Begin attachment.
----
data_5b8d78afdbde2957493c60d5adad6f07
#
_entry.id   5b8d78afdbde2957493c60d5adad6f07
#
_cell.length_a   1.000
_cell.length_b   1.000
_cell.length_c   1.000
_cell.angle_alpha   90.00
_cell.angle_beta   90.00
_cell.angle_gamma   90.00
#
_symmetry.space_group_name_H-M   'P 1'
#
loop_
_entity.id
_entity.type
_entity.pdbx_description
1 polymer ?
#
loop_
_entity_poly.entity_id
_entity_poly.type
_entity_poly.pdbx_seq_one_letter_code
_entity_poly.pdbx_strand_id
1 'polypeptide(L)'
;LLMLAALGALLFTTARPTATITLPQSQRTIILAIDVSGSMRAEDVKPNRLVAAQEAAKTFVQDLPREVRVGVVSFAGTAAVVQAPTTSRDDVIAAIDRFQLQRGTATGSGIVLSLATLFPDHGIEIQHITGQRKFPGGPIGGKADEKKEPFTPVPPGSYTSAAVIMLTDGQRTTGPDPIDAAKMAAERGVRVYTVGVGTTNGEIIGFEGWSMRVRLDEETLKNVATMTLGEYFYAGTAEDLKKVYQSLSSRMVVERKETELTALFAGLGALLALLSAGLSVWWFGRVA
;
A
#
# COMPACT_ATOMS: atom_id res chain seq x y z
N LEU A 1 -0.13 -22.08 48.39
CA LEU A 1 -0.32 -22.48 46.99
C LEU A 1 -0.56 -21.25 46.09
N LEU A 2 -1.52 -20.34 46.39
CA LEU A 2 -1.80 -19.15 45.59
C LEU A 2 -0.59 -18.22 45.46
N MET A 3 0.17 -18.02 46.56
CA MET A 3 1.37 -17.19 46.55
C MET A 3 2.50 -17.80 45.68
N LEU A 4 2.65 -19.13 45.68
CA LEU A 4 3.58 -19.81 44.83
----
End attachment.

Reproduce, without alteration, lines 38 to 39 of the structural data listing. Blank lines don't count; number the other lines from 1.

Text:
CA MET A 3 1.37 -17.19 46.55
C MET A 3 2.50 -17.80 45.68